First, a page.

Alex Rose-Innes

The President of the European-African Green Investment Forum, Dr. Akinwumi A. Adesina, told delegates during a virtual forum held over the weekend, that the African continent boasts vast opportunities for green growth.

In an effort to raise private and public capital for greening opportunities in Africa, the event saw leading government and business role-players convene alongside prominent academia as part of the European Investment Bank’s Forum.

Adesina identified energy, agriculture and infrastructure as key areas of investment potential for a post-Covid-19 recovery in Africa. He told delegates that with the continent’s abundant solar, wind, hydro and geothermal energy resources, Africa’s energy transition presented a $100 billion per year investment opportunity. Especially agriculture is leading the way with large investment in climate-smart crops towards building more resilient food systems. Climate-resilient infrastructure offers investment potential of between $130 billion and $170 billion, Adesina said.

Speakers during this hybrid-Forum, emphasised the need for building a greener Africa, collectively. President Joe Biden on Thursday committed to cut carbon emissions by 50-52% below 2005 levels by 2030.

Josefa Sako, African Union Commissioner called for “everyone to come on board” and said it has become necessary to recognise the historical responsibility of the developed world for climate change.

Werner Hoyer, European Investment Bank President, said partnerships forged in addressing the Covid-19 crisis should now be applied to climate change. He acknowledged that Africa could be the most vulnerable to the immediate effects of climate change while being responsible for some of the lowest greenhouse gas emissions per head. “Africa can invest in innovative technologies and make the right choices for a sustainable and inclusive future,” Hoyer said.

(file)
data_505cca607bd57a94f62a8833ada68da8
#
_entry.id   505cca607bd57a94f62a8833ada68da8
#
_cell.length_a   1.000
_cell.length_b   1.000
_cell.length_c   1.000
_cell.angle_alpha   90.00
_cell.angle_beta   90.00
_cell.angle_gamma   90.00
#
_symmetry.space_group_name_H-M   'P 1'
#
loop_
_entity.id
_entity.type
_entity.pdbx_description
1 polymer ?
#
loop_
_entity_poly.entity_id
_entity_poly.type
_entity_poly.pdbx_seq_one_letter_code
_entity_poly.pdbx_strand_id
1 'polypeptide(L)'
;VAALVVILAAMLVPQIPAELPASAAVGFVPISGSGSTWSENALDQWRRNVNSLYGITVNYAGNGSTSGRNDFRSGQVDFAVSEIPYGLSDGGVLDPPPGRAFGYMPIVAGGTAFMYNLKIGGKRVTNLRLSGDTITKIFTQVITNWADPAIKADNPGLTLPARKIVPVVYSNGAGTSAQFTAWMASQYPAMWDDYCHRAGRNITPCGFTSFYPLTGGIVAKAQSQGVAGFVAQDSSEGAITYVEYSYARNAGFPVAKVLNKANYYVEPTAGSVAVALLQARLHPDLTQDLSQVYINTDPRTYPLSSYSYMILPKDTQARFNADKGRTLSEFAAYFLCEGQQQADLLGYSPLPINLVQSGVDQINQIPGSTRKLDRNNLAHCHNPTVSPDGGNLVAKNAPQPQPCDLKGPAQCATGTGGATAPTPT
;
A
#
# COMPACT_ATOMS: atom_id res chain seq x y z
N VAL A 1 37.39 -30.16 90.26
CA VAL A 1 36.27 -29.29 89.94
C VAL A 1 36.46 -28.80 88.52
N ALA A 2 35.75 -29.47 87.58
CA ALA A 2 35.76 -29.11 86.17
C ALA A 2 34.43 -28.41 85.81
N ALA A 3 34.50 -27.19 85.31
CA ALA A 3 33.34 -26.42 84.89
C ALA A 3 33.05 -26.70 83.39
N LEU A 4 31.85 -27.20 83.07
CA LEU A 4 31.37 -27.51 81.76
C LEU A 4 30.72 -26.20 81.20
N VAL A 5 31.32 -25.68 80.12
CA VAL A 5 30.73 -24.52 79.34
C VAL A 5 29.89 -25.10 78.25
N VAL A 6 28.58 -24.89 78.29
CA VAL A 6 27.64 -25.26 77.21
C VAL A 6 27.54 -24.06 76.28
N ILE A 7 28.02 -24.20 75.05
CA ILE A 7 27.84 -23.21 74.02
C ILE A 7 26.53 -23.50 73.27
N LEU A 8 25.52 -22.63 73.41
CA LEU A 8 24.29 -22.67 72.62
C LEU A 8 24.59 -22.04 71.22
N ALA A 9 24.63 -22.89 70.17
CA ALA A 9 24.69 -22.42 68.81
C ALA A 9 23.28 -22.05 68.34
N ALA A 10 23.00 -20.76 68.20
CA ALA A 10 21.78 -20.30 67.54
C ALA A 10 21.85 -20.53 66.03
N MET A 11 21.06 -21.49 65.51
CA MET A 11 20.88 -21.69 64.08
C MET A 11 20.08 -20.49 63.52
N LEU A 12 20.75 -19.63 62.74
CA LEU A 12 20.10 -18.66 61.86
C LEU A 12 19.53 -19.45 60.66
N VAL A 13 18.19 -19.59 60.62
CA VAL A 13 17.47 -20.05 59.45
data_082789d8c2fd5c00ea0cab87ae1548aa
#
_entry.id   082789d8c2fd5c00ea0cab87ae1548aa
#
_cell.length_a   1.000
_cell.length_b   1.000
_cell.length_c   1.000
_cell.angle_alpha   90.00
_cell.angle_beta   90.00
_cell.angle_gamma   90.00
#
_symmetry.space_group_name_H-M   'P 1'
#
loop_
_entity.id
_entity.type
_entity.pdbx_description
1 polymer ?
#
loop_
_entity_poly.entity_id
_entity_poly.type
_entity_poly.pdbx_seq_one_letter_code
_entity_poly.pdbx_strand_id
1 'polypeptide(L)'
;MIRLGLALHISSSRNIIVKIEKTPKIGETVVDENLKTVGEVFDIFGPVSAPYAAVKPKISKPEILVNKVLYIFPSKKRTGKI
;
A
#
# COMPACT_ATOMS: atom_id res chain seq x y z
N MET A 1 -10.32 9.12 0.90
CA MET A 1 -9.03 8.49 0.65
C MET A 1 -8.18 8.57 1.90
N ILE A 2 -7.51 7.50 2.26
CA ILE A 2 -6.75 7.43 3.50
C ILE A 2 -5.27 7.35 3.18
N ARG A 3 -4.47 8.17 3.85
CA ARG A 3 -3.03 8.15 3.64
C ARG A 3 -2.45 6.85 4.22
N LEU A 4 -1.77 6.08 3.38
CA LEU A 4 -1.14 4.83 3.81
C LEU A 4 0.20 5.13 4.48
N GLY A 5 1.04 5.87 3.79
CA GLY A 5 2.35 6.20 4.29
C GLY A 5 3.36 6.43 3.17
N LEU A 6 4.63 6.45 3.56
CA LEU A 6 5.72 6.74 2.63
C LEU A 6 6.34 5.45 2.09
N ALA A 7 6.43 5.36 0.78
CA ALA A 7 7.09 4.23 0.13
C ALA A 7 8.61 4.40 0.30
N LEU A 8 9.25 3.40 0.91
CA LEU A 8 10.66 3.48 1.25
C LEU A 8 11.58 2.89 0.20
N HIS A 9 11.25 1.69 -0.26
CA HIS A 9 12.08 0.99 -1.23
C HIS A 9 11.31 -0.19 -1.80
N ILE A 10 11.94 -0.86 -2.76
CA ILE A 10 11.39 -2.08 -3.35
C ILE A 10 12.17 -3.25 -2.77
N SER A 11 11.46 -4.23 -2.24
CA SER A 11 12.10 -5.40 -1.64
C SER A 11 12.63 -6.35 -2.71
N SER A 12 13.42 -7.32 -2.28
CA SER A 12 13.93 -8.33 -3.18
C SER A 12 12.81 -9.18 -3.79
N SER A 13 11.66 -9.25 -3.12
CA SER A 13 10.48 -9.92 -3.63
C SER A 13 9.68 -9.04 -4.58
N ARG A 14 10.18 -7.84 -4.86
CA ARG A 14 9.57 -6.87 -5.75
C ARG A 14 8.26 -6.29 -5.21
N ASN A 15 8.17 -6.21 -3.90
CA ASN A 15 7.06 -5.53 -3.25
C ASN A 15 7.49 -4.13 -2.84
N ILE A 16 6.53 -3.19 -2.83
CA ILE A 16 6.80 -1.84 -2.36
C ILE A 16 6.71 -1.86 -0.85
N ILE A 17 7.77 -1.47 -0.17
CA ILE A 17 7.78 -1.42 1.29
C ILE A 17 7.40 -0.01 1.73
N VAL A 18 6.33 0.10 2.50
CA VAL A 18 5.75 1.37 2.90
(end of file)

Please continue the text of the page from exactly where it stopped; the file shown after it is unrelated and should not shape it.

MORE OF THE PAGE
In a recorded message during the opening session, António Guterres, Secretary General of the United Nations, said the gathering was an opportunity to strengthen partnerships and boost investment in Africa for the benefit of all. It is predicted that by 2030, opportunities on the continent could generate USD 3 trillion.

Despite the African Development Bank being in the vanguard of investment in climate adaptation, more than 70% of financing needs will need to be generated by the private sector to complement public investments. Especially small and medium-sized enterprises were mentioned as of critical importance in mitigating damaging climate change.

The European Commission’s External Investment Plan was lauded and the World Bank once again committed itself to strong partnerships with Africa.


 “Africa is already green. Africa just needs to get greener. What is needed now is more euros to back Africa’s green growth. Think about the tremendous green investment opportunities available today and many more that will emerge into the future. Think differently, think Africa,”- Dr Adesina, Green Investment Forum.